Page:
For fans of: Radiohead, Blur, Manic Street Preachers, Super Furry Animals, Placebo, Eels, My Life Story
Influenced: The Delgados, The Beta Band, At The Drive-In, My Vitriol, The Coral, The Cribs, British Sea Power, Hope Of The States, Menace Beach
Influenced by: The Kinks, Pink Floyd, David Bowie, The Cure, Kate Bush, Prince, ABC, Nirvana, Suede, Manic Street Preachers, The Boo Radleys
As with all cultural trends that outstay their welcome, the death of Britpop happened quickly, and the fall-out affected everything around it. Within the space of a month in August 1997, the British music industry’s gravy train hit the buffers, and a brutal cull of the country’s guitar-wielding second-raters, chancers and hangers-on was enacted. Sure, the Oasises, Blurs and Verves were okay, but as the zeitgeist tacked sharply, careers that had been supported by major labels were considered untenable virtually overnight. Some were swept away almost immediately, others failed after their next album cycle, as the likes of Cast, Shed Seven, Northern Uproar, Kula Shaker, and Menswear all fell by the wayside. Sleeper’s Louise Wener has affirmed that, in their case, it literally happened within a week, celebrating being on ‘TFI Friday’ with their comeback single ‘She’s A Good Girl’ and then being as good as dropped by their label when it stalled at no.28. Just a year before, they had gone platinum with their second album The It Girl. And they were a good band! Artists who had hitherto been achieving Top 20 singles were dropped faster than Joe Hart from the England team.
Artists who survived or avoided being thrown onto the landfill were few and far between, but one of the most curious and unfair cases was that of Chester’s alternative rockers Mansun, borne up and then disposed of by the logic of a media phenomenon they wanted little or nothing to do with in the first place.
Right from the beginning, there was something different about Mansun. Although they were four blokes with guitars, and so therefore got lumped in with Britpop in the popular press, they were always outsiders to that scene. Cerebral and thoughtful, they were one of the few British bands of the mid-Nineties who were watching Suede’s cues, rather than those of Noel Gallagher or Damon Albarn. Rather than opting for sing-along populism, Mansun aimed for the conceptual; their music was for the theatre kids and the weirdos, rather than the Ben Sherman brigade. They had a tendency to disguise their singles as numbered EPs rather than release them under the lead track’s title – for instance, ‘Wide Open Space’, certainly their most famous hit and one of five UK Top 20 singles within 13 months between 1996 and 1997, was released as Four EP.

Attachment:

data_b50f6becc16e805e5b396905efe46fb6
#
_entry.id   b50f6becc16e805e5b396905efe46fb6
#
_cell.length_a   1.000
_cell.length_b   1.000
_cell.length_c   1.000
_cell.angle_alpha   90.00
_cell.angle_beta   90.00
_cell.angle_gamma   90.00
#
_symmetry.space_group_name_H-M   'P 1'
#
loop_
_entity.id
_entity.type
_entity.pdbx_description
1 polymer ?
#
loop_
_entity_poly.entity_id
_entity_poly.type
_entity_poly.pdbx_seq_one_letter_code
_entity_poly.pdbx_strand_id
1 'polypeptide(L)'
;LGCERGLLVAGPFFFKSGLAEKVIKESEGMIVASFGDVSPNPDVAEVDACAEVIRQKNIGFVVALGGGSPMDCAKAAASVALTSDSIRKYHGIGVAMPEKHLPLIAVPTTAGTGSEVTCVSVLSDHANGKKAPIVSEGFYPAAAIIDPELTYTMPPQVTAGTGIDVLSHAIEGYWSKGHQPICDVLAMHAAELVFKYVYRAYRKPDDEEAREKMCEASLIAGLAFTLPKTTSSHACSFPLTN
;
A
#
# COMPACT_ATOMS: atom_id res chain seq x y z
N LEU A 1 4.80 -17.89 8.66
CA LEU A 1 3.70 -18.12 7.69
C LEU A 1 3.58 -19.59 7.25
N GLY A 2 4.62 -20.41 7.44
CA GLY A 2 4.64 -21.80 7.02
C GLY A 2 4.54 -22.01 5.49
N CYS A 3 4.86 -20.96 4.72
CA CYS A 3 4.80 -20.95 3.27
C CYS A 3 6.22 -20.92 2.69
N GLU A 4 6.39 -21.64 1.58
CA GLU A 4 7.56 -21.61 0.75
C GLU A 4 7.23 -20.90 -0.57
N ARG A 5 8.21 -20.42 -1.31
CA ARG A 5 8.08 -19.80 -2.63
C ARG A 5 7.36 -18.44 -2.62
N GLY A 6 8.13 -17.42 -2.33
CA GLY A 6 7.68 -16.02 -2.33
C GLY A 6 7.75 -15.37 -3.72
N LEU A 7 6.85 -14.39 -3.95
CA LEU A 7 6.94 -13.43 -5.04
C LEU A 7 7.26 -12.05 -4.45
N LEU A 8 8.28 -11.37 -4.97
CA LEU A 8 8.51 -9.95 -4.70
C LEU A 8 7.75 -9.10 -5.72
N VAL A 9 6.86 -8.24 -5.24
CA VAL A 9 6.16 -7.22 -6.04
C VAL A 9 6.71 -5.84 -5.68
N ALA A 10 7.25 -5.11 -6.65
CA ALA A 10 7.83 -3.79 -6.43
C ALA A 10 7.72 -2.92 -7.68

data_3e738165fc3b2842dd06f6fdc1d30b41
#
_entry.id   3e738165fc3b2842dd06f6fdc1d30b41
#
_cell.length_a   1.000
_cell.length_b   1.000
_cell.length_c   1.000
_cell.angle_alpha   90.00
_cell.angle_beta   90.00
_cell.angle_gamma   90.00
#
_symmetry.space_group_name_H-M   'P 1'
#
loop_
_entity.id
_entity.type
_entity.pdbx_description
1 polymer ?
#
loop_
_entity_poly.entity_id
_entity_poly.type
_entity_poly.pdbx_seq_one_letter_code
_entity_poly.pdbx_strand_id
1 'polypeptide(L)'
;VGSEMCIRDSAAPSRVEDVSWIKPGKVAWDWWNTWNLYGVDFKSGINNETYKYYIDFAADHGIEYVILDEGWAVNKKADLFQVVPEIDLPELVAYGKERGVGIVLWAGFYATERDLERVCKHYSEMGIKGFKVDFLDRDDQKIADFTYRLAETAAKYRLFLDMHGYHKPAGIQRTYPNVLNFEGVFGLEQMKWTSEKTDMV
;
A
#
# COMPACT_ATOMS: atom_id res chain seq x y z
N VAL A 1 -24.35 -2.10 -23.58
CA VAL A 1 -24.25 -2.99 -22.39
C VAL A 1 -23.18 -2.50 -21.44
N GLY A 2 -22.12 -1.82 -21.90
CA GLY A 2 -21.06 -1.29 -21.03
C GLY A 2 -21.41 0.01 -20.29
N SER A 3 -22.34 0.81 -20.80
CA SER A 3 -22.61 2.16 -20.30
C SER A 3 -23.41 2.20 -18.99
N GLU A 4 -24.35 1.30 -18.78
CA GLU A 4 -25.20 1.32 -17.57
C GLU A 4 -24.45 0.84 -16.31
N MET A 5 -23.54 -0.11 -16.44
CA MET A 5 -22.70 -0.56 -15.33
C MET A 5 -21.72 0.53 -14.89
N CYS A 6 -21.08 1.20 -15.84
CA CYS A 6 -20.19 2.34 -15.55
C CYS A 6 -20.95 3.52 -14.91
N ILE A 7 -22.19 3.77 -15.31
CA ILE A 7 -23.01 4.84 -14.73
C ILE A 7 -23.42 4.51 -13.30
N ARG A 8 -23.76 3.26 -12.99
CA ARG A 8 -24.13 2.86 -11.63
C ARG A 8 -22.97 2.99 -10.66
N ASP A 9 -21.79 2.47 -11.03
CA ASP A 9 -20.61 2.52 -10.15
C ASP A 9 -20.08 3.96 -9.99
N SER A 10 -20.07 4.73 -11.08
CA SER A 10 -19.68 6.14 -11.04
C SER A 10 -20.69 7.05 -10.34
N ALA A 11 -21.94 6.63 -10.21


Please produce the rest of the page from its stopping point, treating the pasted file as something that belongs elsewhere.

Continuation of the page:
That fundamental oddness was reflected in their debut album Attack Of The Grey Lantern, released in February 1997. It topped the albums charts in its first week, representing a bright spot in an otherwise frankly moribund time for British guitar music.
READ MORE: The Top 200 Albums of the Nineties
British guitar debuts of the time tended to follow a similar structure, starting off loud and fast, dropping some of the big singles early on in the tracklisting, before slowing down for a few token ballads or slower songs. Mansun, however, weren’t frightened of not grabbing the listener’s attention at first, trusting them to follow them into the strange, murky landscapes and world of subtle, self-effacing humour that lyricist Paul Draper and his three bandmates explored. Of its small army of singles – all five reached the UK Top 40 – most of them were placed near the end of the record.
Attack Of The Grey Lantern’s first three songs were a gothic, orchestral swirl with lyrics like “Am I a God or am I Jesus? / You can’t deny that your shit just tastes as sweet as mine” (‘The Chad Who Loved Me’), a six-minute serving of soulful indie with ‘Mansun’s Only Love Song’, and the seven-minute ‘Taxloss’ that somehow manages to mix glam-rock with house. As an opening salvo, it simply towers over virtually every other British band’s output at the time in terms of ambition, and its slightly overly sincere execution made it all the more fascinating.